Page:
Known as the world’s most recognized volcanic crater – Diamond Head, or Le’ahi (translates to brow of the tuna in Hawaiian), is prominently located near the eastern edge of Waikiki’s coastline. Diamond Head is also known to be one of Hawaii’s most recognized landmarks. Book a Honolulu City tour with us and see this amazing wonder of nature.
Diamond Head Formation
About 300,000 years ago, a single volcanic eruption sent ash and fine particles in the air. When the materials fell down and settled, they cemented together into a tuff thus creating this saucer-shaped crater.
The name Diamond Head was given to this 760-foot tuff crater by 19th century British sailors who thought they discovered diamonds on Le’ahi’s slopes. Those “diamonds” turned out to be nothing more than shiny calcite crystals.
National Natural Landmark
In 1968, Diamond Head was declared a National Natural Landmark. The crater, also called Diamond Head Lookout was used as a strategic military lookout in the early 1900’s. Spanning over 475 acres (including the crater’s interior and outer slopes), it served as an effective defensive lookout because it provides panoramic views of Waikiki and the south shore of Oahu.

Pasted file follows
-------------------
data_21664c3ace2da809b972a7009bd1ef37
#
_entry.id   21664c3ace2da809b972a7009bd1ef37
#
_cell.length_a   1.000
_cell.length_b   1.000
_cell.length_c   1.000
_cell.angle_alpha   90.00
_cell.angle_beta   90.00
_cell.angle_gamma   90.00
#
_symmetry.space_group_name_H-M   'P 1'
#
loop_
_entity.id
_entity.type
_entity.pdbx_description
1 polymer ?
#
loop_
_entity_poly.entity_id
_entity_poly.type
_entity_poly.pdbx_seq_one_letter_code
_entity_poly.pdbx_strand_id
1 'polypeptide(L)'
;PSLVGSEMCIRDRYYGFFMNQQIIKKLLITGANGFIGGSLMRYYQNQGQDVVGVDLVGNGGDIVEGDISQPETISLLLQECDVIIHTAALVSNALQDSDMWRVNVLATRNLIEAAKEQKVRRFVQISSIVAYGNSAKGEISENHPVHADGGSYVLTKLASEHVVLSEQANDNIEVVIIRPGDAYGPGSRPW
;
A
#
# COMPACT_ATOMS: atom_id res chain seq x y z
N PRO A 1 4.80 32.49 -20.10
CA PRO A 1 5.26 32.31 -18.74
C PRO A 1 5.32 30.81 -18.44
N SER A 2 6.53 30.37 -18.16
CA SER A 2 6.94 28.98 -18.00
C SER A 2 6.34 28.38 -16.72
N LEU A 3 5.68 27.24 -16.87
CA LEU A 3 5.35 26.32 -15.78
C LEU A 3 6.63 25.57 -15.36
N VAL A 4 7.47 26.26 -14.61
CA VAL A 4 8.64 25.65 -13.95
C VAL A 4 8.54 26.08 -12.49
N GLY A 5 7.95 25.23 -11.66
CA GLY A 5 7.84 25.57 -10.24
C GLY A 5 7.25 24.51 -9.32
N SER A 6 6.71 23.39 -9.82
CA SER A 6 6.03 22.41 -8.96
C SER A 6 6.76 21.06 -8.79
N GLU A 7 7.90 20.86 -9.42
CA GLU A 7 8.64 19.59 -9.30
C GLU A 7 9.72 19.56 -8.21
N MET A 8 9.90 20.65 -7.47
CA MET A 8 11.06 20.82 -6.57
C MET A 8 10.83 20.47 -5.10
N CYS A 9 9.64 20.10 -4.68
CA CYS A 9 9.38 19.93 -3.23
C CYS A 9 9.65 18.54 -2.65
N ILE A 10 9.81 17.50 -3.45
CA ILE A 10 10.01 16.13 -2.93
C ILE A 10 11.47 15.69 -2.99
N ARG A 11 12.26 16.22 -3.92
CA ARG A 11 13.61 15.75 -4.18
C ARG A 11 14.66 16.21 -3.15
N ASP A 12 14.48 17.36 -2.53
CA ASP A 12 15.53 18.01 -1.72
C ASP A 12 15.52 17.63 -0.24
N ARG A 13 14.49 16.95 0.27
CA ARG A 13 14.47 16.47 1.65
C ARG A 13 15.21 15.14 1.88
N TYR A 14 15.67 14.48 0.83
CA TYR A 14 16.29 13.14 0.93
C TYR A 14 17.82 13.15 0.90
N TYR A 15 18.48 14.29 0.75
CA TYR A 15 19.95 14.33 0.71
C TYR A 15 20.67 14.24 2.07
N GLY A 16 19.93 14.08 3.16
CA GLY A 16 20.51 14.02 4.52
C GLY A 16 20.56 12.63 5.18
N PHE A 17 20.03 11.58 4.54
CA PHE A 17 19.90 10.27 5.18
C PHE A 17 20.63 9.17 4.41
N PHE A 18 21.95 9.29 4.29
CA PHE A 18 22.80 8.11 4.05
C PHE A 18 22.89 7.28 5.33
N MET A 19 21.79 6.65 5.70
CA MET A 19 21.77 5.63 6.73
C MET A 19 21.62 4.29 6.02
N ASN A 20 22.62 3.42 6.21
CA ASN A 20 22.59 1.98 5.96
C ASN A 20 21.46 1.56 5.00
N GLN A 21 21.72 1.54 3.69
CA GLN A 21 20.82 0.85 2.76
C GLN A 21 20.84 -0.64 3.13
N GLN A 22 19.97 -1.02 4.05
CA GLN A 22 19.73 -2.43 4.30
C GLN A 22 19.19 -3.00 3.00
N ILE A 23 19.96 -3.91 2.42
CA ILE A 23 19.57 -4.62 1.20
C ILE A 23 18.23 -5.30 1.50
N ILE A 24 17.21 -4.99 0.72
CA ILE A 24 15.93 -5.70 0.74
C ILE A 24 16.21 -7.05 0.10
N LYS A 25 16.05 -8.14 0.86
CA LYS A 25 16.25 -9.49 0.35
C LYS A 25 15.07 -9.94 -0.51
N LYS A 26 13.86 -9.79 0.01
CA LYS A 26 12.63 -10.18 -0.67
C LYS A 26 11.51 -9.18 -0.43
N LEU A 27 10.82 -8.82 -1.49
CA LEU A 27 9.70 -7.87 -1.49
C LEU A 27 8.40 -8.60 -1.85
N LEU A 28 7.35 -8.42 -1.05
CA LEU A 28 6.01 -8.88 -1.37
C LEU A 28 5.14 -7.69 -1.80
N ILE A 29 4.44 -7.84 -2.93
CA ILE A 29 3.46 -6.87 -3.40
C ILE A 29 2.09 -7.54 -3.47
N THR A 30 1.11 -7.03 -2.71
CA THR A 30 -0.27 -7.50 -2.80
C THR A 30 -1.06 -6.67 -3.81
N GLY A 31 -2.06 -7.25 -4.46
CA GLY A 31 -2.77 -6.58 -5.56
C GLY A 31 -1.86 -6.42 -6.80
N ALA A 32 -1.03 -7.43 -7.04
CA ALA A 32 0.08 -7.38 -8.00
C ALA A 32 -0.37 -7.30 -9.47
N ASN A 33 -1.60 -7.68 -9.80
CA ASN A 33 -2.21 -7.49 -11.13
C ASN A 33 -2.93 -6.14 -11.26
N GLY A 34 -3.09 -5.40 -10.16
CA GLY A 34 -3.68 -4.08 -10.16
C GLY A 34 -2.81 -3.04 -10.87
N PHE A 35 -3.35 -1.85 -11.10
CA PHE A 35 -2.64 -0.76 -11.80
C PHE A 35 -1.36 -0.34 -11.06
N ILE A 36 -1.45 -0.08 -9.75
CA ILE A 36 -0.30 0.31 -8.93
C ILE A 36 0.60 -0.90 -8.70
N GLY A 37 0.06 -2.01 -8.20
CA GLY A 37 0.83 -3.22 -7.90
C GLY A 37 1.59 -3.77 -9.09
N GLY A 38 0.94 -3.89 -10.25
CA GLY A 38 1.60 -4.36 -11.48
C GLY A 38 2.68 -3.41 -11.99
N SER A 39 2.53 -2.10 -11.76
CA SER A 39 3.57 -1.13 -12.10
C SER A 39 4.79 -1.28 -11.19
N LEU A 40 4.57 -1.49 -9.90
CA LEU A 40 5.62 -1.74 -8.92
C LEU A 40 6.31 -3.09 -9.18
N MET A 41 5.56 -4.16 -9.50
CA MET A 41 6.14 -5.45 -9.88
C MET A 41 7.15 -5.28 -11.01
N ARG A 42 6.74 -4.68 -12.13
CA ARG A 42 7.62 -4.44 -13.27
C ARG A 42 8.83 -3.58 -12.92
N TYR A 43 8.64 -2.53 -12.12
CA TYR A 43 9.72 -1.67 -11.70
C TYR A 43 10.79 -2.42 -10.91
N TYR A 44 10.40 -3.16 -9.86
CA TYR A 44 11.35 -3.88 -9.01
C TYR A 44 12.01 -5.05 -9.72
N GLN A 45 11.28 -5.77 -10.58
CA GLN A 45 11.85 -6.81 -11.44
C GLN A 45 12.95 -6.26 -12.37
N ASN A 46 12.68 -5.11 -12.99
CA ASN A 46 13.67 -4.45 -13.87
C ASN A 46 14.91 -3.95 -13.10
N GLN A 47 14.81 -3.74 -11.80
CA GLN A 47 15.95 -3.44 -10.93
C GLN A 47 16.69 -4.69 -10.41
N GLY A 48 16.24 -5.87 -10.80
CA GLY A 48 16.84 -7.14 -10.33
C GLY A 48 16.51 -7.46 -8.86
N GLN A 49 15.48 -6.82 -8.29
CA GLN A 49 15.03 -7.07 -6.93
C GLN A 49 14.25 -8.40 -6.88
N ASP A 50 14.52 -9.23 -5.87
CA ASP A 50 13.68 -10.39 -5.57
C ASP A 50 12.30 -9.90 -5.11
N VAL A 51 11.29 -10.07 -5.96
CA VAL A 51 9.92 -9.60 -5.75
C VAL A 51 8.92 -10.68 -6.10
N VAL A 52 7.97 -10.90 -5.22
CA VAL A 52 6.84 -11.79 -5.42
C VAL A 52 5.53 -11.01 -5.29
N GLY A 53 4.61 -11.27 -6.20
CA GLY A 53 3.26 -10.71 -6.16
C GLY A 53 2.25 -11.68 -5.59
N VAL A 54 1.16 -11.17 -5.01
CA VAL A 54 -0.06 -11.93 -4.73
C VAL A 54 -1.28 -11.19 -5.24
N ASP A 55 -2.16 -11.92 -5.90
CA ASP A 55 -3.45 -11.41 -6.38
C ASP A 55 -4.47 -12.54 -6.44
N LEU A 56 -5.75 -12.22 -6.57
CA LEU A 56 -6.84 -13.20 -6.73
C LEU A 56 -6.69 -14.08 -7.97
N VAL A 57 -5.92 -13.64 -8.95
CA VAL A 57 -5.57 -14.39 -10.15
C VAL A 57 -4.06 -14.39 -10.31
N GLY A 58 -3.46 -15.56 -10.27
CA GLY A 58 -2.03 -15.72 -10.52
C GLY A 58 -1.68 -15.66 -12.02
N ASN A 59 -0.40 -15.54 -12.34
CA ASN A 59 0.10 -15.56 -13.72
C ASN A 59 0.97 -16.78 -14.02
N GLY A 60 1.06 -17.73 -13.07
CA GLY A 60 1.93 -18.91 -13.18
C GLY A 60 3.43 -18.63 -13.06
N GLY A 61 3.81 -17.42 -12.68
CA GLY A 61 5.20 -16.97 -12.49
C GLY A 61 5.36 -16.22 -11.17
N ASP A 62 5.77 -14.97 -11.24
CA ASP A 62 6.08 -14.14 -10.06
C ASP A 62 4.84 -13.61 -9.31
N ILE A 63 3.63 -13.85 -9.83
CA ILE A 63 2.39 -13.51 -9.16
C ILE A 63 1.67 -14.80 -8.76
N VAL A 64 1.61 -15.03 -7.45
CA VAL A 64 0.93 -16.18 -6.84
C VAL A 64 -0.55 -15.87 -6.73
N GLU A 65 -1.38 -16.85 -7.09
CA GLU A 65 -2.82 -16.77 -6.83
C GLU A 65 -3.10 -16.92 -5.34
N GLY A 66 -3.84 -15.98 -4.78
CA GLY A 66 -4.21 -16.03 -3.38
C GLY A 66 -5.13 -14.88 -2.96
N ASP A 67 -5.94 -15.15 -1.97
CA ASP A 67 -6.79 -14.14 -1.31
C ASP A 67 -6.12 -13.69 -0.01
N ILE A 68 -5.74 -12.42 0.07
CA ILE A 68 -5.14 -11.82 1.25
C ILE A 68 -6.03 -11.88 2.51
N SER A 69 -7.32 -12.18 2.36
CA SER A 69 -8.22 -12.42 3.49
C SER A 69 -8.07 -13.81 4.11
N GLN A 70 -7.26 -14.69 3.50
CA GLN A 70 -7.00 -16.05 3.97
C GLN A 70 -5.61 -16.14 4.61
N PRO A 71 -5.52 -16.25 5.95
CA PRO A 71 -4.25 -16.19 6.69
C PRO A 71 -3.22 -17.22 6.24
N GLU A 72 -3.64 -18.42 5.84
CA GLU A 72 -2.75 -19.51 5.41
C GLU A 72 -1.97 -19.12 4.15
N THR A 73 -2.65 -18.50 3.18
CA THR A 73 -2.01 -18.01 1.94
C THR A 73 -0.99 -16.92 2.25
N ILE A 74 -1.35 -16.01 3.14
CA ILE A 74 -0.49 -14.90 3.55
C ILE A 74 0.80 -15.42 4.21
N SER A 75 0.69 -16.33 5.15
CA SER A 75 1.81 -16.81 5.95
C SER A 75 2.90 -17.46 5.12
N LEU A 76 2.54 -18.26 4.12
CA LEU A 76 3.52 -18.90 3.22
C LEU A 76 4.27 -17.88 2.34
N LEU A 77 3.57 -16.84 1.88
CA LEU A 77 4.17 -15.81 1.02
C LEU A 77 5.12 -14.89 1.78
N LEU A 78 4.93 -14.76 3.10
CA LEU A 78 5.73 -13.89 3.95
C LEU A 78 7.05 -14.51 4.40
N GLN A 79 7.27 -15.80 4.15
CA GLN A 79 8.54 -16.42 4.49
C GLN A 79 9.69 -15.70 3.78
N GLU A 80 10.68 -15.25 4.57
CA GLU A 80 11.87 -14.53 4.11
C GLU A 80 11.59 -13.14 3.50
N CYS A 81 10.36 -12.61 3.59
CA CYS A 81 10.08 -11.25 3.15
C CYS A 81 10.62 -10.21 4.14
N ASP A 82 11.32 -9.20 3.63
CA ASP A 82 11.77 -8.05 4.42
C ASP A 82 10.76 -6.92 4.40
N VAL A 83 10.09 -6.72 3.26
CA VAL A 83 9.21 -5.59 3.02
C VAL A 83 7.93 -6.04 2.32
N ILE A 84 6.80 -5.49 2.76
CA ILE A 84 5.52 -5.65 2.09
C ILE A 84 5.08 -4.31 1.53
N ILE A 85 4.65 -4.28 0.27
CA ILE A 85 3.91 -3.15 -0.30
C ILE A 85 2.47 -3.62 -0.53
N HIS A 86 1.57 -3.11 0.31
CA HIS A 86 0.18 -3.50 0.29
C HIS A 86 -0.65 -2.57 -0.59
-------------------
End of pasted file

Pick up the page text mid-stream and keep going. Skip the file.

You will also find a huge navigational lighthouse built in 1917 as well as a few bunkers on Diamond Head’s summit.
Popular Hiking Destination
When vegetation and birds were introduced in the area in the later part of the 1800s, the trail going to Diamond Head soon became popular.
In 1908, the trail to the summit was built as part of the island’s coastal defense system. The 0.8 mile hike is considerably a moderate climb to seasoned hikers but could be a strenuous and steep climb to those who aren’t. It usually takes an hour to get to the summit where you will be rewarded with an amazing and humbling view of the entire Oahu leeward coast.
Today, thousands of visitors go up Diamond Head to enjoy a stunning view of the shoreline from Koko Head to Wai’anae. During winter months, if you’re lucky, you will also see migrating humpback whales.